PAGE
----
Unless, of course, life is FUN. (Or “rewarding,” or “satisfying,” or “interesting,” or ______ [fill in your own favorite adjective])
Because if life is ________, then it is worth working your ass off to get more of it.
When life is _____, it’s the best!
But what if it’s not? What if life is not ______? (I choose the adjective “fun,” because for me “fun” also includes things like “interesting” and “rewarding,” “enjoyable” and “beautiful.”)
Well, if life is not ______, then one of two things is probably happening:
1) You’re just not paying attention.
Or, (more likely…)
2) The amount of effort you’re having to put in just to survive, in addition to the amount of pain or hardship you are currently experiencing, is outweighing the positive things (fun) that life is giving you.
It’s a simple mathematical equation, really:
if FUN < SURVIVAL EFFORT + PAIN/HARDSHIP, then… LIFE SUCKS.
if FUN > SURVIVAL EFFORT + PAIN/HARDSHIP then… LIFE IS GREAT! (or at least OK. Hooray!)
Pretty obvious, right? At least if you remember your < and > signs. To put it in other words: If the good outweighs the bad, then life is good! And if the bad outweighs the good, then life is bad.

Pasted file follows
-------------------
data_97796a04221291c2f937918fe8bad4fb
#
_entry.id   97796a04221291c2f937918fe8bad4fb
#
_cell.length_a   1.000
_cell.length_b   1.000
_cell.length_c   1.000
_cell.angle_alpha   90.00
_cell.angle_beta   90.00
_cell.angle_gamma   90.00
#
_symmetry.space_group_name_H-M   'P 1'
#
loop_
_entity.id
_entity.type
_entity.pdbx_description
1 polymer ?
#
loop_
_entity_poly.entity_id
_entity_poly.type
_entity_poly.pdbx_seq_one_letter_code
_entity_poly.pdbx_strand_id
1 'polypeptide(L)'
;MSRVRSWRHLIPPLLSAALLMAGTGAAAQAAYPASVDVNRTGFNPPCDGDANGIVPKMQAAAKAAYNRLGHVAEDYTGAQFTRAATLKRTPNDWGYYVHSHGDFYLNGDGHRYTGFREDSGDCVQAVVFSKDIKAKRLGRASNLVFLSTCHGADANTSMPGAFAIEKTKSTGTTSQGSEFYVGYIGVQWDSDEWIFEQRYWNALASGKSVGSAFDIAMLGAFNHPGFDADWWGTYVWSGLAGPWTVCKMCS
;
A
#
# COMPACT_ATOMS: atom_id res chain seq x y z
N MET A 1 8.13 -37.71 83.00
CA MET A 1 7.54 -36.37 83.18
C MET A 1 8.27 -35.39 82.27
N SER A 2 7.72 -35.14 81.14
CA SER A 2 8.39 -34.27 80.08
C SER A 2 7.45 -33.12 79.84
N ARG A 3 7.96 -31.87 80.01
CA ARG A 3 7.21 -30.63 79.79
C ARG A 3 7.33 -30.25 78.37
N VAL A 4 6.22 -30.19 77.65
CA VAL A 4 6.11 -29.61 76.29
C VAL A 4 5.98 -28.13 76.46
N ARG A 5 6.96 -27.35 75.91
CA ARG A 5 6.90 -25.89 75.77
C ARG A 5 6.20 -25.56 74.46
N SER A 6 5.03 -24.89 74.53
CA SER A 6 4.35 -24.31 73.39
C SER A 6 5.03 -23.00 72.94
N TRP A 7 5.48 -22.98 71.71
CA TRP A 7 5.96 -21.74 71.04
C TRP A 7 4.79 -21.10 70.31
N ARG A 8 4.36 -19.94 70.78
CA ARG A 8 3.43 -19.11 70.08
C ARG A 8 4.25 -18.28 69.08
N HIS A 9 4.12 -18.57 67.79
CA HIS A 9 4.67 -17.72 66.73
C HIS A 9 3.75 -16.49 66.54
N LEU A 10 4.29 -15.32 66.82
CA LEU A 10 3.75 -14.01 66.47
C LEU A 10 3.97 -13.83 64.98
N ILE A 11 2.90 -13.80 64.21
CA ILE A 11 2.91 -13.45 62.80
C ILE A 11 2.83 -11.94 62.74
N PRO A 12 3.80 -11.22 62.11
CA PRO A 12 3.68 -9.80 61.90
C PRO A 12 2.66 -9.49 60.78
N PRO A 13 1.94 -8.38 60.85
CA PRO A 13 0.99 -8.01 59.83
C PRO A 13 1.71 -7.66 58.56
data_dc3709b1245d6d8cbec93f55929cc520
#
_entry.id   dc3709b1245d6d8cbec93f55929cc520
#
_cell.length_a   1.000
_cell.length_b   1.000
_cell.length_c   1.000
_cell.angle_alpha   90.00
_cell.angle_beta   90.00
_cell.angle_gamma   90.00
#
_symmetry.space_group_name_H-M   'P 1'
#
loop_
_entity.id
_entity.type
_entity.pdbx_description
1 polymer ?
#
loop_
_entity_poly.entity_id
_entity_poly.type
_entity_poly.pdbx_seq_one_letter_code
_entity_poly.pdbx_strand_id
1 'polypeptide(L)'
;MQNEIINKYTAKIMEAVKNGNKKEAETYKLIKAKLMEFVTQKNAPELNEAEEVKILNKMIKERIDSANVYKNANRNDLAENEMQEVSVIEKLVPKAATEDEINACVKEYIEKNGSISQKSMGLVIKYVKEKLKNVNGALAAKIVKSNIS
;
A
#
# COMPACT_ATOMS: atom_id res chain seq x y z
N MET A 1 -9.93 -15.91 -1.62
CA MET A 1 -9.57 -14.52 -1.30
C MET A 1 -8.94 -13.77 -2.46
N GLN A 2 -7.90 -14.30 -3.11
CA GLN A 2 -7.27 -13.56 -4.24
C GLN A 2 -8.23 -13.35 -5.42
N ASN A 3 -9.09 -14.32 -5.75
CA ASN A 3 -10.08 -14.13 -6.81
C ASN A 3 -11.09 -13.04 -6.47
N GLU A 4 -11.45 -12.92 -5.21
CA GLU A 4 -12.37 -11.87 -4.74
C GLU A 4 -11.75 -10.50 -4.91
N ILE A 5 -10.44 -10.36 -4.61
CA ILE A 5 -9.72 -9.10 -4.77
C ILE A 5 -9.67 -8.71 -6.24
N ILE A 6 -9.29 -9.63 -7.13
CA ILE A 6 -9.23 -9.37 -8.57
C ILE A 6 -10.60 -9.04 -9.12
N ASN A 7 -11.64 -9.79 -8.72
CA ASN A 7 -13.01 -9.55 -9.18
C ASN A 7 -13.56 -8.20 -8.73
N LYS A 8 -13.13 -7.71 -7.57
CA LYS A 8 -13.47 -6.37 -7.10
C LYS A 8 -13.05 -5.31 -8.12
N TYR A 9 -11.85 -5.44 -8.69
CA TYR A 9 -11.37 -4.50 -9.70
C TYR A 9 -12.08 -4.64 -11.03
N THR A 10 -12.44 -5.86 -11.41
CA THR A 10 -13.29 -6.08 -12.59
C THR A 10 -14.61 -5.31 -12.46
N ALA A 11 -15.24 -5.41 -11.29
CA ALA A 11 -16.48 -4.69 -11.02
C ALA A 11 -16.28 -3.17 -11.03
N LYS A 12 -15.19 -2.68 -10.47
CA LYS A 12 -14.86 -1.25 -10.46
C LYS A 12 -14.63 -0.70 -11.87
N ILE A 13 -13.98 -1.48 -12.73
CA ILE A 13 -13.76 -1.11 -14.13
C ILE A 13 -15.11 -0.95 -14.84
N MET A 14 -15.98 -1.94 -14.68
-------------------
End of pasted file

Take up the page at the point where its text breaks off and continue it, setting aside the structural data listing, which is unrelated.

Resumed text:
But considering the above, one thing that really jumps out at me is that you can seriously tip the balance of the good/bad life scales if you actually enjoy some of the effort required to stay alive.
Eating, for example, is a required life activity that can be extremely enjoyable. But even working (“making a living”) can be great– especially if your work is doing something you love to do: like playing music to stadiums full of adoring fans, or building beautiful things, or creating art, or saving people’s lives, or whatever it may be that you find fulfilling.
In other words, if your SURVIVAL EFFORT is actually for the most part FUN for your, then you’re totally tipping the life-scales! Life, for you, is very likely good. It may even be great. In the very least, it’s OK. And that (trust me) is OK. It could be much, much worse.
All of the above has made me realize a few things about my own life. And at the risk of getting even more solipsistic, here they are: